The earth's magnetic field, as with any magnetic field, can be resolved into a vertical and a horizontal component or vector, at any point in the field. At the equator, the horizontal vector is the major or strongest component, and the vertical vector is the smallest or weakest. At the magnetic North and South Poles, the vertical component is the dominant vector. Magnetic sensing compasses, both conventional and fluxgate, use the horizontal component to indicate direction. The result is that the compass sensing elements "dip" vertically, introducing significant heading errors.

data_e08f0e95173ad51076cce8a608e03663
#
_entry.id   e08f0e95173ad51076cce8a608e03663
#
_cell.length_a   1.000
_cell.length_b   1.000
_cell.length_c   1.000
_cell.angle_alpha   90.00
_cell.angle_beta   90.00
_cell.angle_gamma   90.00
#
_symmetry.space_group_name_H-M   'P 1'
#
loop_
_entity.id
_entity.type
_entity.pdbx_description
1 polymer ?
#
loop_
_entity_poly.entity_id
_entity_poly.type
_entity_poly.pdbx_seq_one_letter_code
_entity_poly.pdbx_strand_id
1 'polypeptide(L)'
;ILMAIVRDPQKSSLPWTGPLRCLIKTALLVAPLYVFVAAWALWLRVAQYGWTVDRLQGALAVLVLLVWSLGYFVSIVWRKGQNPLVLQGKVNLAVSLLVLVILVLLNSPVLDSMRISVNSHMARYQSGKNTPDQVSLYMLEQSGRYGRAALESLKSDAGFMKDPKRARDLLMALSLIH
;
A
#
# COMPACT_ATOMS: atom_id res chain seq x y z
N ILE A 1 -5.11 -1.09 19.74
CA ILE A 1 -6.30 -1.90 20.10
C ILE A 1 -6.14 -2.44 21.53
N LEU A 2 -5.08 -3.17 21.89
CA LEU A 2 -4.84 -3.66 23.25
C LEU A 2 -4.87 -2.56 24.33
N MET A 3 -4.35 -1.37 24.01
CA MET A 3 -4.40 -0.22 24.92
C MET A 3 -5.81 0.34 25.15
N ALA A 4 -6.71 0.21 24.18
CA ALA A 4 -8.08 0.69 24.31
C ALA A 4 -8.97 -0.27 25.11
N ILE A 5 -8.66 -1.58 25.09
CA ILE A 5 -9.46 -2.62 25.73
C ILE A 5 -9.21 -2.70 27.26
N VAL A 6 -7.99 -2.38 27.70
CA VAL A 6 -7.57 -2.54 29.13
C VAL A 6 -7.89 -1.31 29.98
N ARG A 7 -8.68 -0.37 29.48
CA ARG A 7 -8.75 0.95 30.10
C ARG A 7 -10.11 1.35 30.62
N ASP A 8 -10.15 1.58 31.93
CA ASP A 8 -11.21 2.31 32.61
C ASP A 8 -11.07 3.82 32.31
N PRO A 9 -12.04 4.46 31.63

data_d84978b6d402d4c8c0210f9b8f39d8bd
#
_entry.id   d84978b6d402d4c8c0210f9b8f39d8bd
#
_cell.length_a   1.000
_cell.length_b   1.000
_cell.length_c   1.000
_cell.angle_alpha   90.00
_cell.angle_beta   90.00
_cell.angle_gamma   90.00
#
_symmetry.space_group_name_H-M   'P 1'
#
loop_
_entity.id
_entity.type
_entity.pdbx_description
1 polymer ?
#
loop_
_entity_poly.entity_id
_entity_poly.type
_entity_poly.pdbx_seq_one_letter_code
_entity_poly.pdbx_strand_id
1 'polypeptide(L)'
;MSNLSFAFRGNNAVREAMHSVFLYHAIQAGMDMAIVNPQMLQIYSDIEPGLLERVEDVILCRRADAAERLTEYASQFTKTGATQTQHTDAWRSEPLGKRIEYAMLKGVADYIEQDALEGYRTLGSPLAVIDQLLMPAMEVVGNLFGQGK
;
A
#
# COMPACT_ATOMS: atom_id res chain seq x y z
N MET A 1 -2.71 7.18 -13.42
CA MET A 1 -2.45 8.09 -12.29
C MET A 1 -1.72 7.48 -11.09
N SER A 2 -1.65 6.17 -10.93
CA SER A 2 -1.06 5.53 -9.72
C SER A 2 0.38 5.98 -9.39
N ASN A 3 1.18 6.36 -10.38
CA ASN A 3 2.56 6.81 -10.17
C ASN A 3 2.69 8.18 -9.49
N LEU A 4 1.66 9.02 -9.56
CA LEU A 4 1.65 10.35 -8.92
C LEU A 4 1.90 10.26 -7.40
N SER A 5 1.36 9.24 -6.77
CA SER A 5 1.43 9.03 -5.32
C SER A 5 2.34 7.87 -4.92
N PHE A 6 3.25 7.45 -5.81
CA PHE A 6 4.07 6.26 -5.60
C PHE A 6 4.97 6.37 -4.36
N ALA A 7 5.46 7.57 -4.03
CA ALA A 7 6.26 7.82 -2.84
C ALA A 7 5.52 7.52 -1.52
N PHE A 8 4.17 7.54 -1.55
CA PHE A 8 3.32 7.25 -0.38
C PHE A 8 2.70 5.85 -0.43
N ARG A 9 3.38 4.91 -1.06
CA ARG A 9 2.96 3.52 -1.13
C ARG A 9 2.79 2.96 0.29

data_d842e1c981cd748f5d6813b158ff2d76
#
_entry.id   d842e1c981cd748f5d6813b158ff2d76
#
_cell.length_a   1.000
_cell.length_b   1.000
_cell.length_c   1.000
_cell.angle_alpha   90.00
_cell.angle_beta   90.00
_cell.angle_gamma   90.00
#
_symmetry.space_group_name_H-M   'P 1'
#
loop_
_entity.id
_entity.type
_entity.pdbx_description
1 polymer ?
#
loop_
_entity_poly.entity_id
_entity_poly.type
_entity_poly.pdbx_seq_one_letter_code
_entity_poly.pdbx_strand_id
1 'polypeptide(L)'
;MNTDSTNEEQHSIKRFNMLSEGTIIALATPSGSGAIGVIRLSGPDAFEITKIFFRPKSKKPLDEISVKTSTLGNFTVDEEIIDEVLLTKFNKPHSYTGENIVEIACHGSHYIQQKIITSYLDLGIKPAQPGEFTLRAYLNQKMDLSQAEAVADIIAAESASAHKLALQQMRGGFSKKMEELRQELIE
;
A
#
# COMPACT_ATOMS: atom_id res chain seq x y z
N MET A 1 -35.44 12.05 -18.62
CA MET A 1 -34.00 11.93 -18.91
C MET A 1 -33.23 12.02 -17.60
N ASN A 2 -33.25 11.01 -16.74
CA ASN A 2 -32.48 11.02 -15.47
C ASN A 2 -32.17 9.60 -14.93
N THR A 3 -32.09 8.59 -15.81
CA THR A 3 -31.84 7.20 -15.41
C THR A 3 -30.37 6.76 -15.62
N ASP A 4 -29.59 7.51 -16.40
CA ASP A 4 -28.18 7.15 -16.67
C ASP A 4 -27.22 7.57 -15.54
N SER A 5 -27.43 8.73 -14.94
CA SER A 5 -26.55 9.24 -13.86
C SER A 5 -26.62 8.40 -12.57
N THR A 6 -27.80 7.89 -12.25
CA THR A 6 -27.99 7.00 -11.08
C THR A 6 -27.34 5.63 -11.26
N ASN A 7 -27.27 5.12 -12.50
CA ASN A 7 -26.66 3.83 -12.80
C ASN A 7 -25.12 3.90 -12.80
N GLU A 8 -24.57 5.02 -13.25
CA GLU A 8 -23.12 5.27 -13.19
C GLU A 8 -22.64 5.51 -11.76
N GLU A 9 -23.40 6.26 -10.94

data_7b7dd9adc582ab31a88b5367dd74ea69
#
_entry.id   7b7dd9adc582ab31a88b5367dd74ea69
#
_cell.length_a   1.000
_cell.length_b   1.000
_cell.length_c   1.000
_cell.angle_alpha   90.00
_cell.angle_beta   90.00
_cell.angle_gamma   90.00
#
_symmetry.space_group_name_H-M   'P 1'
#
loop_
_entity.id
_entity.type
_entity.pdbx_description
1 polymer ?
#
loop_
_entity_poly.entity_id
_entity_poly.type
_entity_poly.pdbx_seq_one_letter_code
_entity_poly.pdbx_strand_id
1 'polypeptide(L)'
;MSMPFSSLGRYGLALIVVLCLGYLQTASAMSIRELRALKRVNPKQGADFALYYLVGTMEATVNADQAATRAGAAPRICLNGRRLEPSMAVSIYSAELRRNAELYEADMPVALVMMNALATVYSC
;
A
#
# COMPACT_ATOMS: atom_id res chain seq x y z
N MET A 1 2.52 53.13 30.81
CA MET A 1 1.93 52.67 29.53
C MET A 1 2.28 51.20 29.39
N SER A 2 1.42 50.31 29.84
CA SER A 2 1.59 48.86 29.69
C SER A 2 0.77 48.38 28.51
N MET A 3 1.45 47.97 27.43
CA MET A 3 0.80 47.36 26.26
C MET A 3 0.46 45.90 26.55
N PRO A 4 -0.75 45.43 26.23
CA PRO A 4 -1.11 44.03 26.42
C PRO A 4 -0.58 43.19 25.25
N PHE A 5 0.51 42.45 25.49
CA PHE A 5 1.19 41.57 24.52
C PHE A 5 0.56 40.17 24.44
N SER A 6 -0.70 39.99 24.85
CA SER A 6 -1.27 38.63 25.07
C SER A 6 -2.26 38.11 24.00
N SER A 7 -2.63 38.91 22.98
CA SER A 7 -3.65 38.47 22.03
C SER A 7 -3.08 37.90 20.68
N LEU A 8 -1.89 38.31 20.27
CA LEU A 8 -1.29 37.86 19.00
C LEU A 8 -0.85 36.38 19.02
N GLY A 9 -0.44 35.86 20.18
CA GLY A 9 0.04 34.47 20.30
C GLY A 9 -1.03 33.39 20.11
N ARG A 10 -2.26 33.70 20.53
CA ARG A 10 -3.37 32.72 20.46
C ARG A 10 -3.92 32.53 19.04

The vertical dipping effect increases gradually from the equator in both northerly and southerly latitudes. It becomes seriously troubling at about 80° latitude, introducing errors of roughly 3° for every degree of dip. Above and below these latitudes, dip angle can render magnetic compasses all but useless. Suspending the sensing element in a fluid dampens but does not eliminate this effect.